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Dr Mohammad Hamidian wins the Lee Osheroff Richardson Science Prize

Early in his PhD at Cornell University (Ithaca, NY, USA), Dr Hamidian took on the challenge of developing an ultra-low vibration milliKelvin stage based upon an Oxford Instruments custom-designed version of the Kelvinox®400 dilution refrigerator. He designed and constructed a novel STM scanning head for that environment, devised a complete change of protocol for STM control and operation at milliKelvin temperatures, and enhanced the control of the dilution refrigerator itself to suppress vibration to many orders of magnitude below a commercially achievable scale. This system was the first successful milliKelvin spectroscopic imaging STM in the world and remains among only a handful in existence.

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Cornell Chronicle

Dr. Mohammad Hamidian's Website

 

Dr Hamidian - 2016 Lee Osheroff Richardson Science Prize Winner

Gruner and Sethna part group that developes the first self-assembled superconductor

Sol Gruner and James Sethna are part of a collaboration that has created the first self-assembled, three-dimensional gyroidal superconductor. The gyroid is a complex cubic structure based on a surface that divides space into two separate volumes that are interpenetrating and contain various spirals. Pores and the superconducting material have structural dimensions of only around 10 nanometers, which could lead to entirely novel property profiles of superconductors.

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self assembled superconductor

Ryan Badman joins grad student amadassadors engaging kids in nanotech

Ryan Badman has joined with other grad students in physics and engineering to engage school kids in nanoscience as part of the Cornell NanoScale Science and Technology Facility.

See the full article in the Chronicle.

 

CNF nanotech demonstration - Lindsay France/University Photography

Cohen group reveals the secret of the Oobleck

Neil Lin and Itai Cohen, along with researchers from the University of Edinburgh, have come up with a unique experiment to explain why shear thickening happens.

Read more in the Chronicle or the Synopsis or the full article in Physical Review Letters.

Shear thickening

Vengalattore group demonstrates "Weeping Angel" effect

The act of observation has profound consequences on a quantum system. In this work, we experimentally demonstrate the famous 'Heisenberg microscope' and show the dramatic effect of continuous position measurements on the evolution of a quantum system. In particular, we confine nanoKelvin temperature atoms within an optical lattice and show that the act of imaging these atoms induces their localization, i.e. suppresses tunneling. In other words, we freeze the quantum motion of these atoms simply by the act of gazing at them. This phenomenon, a manifestation of the quantum Zeno effect, has no classical equivalent.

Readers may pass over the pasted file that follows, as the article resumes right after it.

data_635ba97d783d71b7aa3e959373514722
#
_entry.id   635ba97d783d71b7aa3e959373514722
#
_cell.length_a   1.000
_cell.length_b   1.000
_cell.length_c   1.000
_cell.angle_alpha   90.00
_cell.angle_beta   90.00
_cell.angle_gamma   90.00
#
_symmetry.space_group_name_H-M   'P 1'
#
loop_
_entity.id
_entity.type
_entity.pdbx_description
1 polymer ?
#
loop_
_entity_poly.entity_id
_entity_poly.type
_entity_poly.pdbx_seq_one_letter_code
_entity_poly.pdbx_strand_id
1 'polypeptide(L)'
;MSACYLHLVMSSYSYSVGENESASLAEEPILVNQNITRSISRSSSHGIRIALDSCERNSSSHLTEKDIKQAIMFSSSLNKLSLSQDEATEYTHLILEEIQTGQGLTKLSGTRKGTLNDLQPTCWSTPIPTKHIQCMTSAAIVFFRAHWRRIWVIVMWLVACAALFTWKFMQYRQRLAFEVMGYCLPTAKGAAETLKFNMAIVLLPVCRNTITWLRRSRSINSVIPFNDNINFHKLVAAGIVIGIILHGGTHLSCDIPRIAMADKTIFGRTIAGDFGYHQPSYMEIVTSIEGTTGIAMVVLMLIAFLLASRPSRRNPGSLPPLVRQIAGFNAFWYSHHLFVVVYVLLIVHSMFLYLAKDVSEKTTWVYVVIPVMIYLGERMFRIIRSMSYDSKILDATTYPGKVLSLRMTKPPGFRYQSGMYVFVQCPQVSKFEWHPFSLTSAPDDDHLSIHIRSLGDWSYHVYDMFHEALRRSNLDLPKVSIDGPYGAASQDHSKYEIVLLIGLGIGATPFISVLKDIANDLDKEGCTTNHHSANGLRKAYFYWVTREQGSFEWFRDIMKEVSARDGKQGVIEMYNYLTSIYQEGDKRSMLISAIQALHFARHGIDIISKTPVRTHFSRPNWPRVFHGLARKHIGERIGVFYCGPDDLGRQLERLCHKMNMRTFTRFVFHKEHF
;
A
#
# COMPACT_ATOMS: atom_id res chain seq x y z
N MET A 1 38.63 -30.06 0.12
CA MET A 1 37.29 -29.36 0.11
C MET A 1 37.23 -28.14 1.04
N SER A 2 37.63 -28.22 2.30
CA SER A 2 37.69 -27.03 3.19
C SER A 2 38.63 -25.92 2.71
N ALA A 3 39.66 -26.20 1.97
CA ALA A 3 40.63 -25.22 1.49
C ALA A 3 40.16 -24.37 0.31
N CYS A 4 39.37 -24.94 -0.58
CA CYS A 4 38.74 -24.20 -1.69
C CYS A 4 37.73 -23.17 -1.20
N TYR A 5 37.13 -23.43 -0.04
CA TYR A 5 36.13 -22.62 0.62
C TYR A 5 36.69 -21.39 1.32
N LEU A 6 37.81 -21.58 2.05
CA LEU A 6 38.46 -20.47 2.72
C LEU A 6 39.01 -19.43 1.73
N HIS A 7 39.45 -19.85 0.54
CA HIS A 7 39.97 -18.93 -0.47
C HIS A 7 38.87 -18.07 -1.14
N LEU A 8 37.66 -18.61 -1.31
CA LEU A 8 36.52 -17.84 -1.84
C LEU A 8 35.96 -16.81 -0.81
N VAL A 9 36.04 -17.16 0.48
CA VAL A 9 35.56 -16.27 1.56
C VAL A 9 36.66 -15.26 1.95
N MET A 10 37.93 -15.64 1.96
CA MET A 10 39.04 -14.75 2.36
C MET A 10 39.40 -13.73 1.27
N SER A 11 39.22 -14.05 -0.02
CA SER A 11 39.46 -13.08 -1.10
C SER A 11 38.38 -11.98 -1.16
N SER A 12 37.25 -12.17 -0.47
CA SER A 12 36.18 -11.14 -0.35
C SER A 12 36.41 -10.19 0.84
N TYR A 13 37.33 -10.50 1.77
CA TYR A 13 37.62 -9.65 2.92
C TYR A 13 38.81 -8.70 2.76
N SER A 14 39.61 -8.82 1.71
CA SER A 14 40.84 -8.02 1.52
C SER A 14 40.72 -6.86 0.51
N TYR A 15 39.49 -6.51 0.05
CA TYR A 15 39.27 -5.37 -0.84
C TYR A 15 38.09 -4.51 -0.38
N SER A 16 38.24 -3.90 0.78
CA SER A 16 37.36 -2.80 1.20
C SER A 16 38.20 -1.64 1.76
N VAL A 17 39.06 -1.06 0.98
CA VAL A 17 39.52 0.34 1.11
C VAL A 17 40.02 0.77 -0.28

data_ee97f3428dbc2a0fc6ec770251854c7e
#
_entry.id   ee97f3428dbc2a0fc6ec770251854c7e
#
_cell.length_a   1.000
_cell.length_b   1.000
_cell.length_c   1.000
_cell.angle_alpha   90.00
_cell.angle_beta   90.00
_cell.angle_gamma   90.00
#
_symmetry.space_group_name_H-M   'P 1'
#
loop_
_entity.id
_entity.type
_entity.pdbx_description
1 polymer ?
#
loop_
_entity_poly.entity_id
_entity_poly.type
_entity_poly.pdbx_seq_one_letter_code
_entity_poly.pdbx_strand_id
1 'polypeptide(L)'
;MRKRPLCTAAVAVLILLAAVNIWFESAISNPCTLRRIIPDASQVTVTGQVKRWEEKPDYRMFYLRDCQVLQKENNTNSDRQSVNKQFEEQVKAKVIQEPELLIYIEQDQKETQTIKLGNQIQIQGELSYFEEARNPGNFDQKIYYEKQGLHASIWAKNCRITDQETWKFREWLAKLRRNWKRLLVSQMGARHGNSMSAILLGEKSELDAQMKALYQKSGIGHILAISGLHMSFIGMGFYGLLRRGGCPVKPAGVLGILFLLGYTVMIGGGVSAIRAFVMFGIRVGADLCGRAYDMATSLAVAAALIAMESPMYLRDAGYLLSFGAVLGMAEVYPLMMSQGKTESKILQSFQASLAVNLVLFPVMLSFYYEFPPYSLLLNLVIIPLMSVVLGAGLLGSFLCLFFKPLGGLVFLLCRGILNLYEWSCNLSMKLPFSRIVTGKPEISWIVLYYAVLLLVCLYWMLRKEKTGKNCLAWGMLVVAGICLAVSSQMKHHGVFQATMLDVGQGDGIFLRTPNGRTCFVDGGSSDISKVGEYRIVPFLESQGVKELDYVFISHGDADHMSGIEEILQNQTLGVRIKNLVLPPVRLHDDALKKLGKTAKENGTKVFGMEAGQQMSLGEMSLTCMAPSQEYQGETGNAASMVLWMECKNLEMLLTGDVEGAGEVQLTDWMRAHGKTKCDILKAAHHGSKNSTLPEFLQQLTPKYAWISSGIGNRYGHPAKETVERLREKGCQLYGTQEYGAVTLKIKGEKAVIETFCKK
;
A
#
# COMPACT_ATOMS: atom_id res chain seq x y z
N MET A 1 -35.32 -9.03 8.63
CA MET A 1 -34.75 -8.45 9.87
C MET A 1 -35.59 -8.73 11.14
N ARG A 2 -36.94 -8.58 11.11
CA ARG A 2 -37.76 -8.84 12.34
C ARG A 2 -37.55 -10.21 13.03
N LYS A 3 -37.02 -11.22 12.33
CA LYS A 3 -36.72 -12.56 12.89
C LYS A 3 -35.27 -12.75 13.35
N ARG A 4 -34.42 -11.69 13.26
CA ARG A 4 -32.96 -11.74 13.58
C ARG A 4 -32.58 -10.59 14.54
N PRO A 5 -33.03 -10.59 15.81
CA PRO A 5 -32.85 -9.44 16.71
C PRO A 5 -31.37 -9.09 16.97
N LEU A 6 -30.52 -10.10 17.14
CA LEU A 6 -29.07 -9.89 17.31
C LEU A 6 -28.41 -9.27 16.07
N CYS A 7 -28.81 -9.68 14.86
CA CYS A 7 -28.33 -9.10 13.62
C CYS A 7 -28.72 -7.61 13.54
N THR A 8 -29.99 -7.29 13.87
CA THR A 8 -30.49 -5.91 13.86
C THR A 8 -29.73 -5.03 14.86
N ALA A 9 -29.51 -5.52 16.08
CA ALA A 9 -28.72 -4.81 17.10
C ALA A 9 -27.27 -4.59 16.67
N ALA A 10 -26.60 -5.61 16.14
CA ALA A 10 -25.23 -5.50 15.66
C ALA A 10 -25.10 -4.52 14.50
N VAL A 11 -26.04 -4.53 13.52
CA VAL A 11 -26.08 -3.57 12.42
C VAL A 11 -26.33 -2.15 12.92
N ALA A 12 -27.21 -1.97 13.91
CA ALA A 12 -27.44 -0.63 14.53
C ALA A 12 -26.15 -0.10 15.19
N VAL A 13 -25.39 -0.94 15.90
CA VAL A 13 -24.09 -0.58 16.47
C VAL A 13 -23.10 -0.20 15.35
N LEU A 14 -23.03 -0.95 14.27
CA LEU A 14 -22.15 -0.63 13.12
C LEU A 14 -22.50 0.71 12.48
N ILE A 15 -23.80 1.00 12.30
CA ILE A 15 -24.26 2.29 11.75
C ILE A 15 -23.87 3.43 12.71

The nature of measurement and its influence on a quantum system presents one of the foremost puzzles in our current understanding of quantum physics. Its ramifications include the intrinsic obstacles to 'ideal' measurements, the origin of the so-called standard quantum limit to measurement precision and the incongruity of such concepts when extended to the macroscopic domain (as encapsulated, for instance, in Schrodinger's famous cat paradox). Our experiments distil the essence of a position measurement by observing the effect of single photon scattering events on the spatial evolution of an atom. Furthermore, the tunability and simplicity of our measurement technique potentially allows it to be used as a valuable resource for the control of interacting quantum many-body systems.

Our two-photon imaging technique also allows us to tune the 'strength of the measurement', i.e. the rate at which the atoms scatter photons, over a wide dynamic range. As we gradually increase this measurement strength, we observe the continuous crossover from the regime of weak measurements, where the act of observation has negligible influence on the atoms, to the regime of strong measurements, where the act of observation causes a dramatic suppression of tunneling. This crossover behavior is an instance of emergent classicality in a quantum system due to continuous measurement. 

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QZE figure

Cohen group unravel root cause of plant twists and turns

To feed the world’s burgeoning population, producers must grow crops in more challenging terrain – where plant roots must cope with barriers. To that end, Tzer Han Tan, the Itai Cohen group and Boyce Thompson Institute plant biologists have uncovered a valuable plant root action, in that roots – when their downward path is blocked, as often occurs in rocky soil – display a “grow and switch” behavior, now reported in the latest Proceedings of the National Academy of Sciences. Prof Chris Henley, who passed away last June, also contributed to the research.

Read more in the Chronicle

 

 

plant root growth